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About Author

I am including the customary blurb ‘About Me’ on this page, as doing any type of creative work IS a form of self therapy!
Born and raised in Switzerland, I came to the United States at the impressionable age of 21. I went through my ‘Americanization’ process in the Midwest, did a brief stunt in the South, and eventually headed West.
Although I have been somewhat of a Gypsy for a number of years, my heart and soul are firmly anchored in the Pacific Northwest.
I love nothing more than to sit by a roaring mountain stream, protected by lush greenery and enormously tall trees, while working on a creative project… even if only in my mind.

Recent Posts

Book Review: Low Red Moon by Ivy Devlin

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Low Red Moon by Ivy Devlin

Publisher: Bloomsbury

Released: September 2010

Pages: 256

Low Red Moon expertly combines a familiar fairy-tale with a thrilling murder mystery. The beginning of the book tosses the reader right into the middle of the action, and we’re left guessing until the very end. Although the middle of the book is a tad slow, things pick up again during the heart-pounding climax.

Avery was a good heroine—I liked how well she handled herself despite everything that happened to her. Her love interest, Ben, was sweet, but I didn’t quite believe their romance. I suppose this is because was based on an initial attraction/soul-mate calling, which I’m not a huge fan of. The romantic scenes were, however, steamy enough to make me still thoroughly enjoy them. 🙂

One really cool thing about Low Red Moon is the way the book is designed. There are little tree/moon graphics at the bottom of each page and at the start of each new chapter. And every time the word “moon” was mentioned, it was printed in red, subscript font—making each “moon” a Low Red Moon! Too cute! (It’s the little things, really)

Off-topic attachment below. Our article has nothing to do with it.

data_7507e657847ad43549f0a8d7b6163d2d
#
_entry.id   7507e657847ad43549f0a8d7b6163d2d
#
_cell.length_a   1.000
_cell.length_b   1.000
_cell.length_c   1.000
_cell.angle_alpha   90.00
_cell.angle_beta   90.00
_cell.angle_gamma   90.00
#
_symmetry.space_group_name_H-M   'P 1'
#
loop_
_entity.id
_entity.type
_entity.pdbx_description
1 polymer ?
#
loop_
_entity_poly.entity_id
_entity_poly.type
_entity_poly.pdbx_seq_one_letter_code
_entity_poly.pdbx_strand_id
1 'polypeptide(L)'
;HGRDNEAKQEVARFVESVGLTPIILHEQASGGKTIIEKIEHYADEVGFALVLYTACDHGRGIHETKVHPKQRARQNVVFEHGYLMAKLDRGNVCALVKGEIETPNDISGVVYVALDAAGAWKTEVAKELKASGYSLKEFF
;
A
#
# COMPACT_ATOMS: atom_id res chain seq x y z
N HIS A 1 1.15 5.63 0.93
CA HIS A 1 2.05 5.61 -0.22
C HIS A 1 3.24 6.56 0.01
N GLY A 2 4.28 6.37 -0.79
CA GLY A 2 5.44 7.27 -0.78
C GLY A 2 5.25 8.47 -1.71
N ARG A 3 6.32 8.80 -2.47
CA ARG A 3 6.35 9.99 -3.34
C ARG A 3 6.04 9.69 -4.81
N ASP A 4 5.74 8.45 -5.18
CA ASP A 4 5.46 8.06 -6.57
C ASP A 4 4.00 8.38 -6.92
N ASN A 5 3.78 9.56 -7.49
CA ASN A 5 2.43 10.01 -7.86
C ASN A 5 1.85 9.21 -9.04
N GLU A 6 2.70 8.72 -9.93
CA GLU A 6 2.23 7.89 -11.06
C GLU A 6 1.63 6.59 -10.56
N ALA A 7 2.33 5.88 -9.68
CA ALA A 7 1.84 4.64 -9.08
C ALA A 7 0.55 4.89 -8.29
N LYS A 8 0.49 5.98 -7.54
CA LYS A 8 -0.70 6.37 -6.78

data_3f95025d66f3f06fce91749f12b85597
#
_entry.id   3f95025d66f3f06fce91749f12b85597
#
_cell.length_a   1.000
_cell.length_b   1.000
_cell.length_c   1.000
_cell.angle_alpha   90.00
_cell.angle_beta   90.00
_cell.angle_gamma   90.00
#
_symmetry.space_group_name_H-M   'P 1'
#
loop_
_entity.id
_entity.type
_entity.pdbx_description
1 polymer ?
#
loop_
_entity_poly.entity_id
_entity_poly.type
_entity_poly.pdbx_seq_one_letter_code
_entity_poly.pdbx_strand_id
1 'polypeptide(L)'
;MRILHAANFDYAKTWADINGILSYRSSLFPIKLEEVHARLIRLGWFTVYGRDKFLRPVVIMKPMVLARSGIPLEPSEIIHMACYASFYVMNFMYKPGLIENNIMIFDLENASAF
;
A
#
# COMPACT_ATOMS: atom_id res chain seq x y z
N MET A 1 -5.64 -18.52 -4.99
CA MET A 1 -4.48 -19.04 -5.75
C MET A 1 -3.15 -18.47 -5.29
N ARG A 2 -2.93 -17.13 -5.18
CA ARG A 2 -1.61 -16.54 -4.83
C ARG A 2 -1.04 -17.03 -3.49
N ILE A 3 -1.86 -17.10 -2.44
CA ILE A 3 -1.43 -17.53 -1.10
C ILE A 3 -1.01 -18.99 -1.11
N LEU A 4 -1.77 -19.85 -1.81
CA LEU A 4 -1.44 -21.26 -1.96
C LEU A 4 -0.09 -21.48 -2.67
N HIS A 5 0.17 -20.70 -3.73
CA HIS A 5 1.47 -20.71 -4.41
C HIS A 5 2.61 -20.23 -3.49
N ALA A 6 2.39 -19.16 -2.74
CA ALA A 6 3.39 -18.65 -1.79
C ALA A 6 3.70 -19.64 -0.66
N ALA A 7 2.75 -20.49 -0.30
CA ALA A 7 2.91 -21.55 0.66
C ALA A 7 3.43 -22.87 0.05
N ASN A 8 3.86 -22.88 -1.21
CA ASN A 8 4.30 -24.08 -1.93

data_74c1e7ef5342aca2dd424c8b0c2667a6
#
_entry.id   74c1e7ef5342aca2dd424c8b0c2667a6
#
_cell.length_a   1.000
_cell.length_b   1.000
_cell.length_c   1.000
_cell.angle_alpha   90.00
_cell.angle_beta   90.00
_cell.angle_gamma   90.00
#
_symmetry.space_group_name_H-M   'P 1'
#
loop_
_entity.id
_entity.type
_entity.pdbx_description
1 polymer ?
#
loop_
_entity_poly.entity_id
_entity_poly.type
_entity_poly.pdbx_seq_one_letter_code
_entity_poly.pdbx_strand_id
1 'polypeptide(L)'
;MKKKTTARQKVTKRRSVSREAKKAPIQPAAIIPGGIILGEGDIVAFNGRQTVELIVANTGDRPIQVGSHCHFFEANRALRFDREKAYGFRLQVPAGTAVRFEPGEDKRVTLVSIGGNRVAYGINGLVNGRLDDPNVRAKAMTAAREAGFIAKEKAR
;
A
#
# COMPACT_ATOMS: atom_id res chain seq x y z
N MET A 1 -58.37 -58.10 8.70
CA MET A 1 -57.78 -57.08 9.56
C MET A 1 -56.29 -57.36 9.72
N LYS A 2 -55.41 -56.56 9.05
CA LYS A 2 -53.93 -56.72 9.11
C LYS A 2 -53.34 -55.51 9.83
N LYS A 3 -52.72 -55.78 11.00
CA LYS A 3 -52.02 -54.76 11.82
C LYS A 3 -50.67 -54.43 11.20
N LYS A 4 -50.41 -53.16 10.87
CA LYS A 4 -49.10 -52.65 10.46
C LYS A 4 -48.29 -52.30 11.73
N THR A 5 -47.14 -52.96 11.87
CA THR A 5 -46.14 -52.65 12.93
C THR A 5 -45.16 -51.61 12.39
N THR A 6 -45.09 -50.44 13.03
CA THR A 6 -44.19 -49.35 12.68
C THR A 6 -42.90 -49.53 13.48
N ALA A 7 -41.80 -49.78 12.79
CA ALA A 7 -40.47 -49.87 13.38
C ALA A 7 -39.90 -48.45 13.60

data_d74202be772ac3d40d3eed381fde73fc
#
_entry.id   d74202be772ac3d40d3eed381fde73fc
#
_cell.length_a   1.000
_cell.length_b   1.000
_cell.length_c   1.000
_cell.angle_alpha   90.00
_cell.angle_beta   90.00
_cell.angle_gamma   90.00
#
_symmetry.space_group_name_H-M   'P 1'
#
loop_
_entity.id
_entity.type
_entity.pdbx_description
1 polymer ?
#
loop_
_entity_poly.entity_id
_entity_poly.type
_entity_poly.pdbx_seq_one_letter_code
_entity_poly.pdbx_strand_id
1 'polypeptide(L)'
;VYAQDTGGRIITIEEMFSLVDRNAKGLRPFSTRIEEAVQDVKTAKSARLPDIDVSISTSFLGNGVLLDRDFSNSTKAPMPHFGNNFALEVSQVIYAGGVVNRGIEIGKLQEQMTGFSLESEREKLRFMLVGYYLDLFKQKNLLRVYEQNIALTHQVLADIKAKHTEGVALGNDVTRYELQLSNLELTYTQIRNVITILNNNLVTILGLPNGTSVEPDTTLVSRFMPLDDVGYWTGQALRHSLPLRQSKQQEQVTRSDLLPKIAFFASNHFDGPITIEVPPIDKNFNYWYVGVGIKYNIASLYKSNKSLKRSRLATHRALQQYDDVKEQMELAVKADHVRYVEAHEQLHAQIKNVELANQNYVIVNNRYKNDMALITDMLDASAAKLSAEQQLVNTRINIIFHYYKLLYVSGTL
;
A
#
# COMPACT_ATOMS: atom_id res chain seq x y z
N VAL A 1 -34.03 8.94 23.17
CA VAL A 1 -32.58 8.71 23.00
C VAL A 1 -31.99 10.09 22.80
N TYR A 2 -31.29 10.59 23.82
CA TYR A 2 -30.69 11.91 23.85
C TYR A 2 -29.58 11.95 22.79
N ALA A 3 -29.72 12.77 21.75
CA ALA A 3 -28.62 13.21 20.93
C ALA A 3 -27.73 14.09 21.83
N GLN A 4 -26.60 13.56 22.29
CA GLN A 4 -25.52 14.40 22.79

Despite some complaints (the slow middle, the odd romance between Ben and Avery), I did enjoy Low Red Moon. The allusions to Little Red Riding Hood and the suspenseful mystery kept me hooked.

3.5/5 Stars



Impossible by Nancy Werlin

Impossible by Nancy Werlin

I grew up singing Scarborough Fair, so Impossible struck a chord with me. I absolutely love the haunting vibe the song gives off, and Impossible managed to pull off that vibe beautifully. The writing was lovely, and I felt that the plot was well constructed.

Although I abhor reading about pregnancy (teen or otherwise), Impossible didn’t bother me one bit. It didn’t focus too much on the awful bits (morning sickness, the birth itself), but the more positive aspects (feeling a connection to the child before it’s even born).

Lucy was a great protagonist, and Zach was an amazingly sweet love interest. Impossible was well balanced between love and seriousness. Speaking of seriousness, the matter of the Scarborough curse was executed really well! I liked how even though it sounded crazy, Lucy’s family accepted her need to try to break the curse, whether they believed it to be true or not. They supported her because they loved her.

All in all, I really enjoyed Impossible. I found it to be a beautiful, haunting read.

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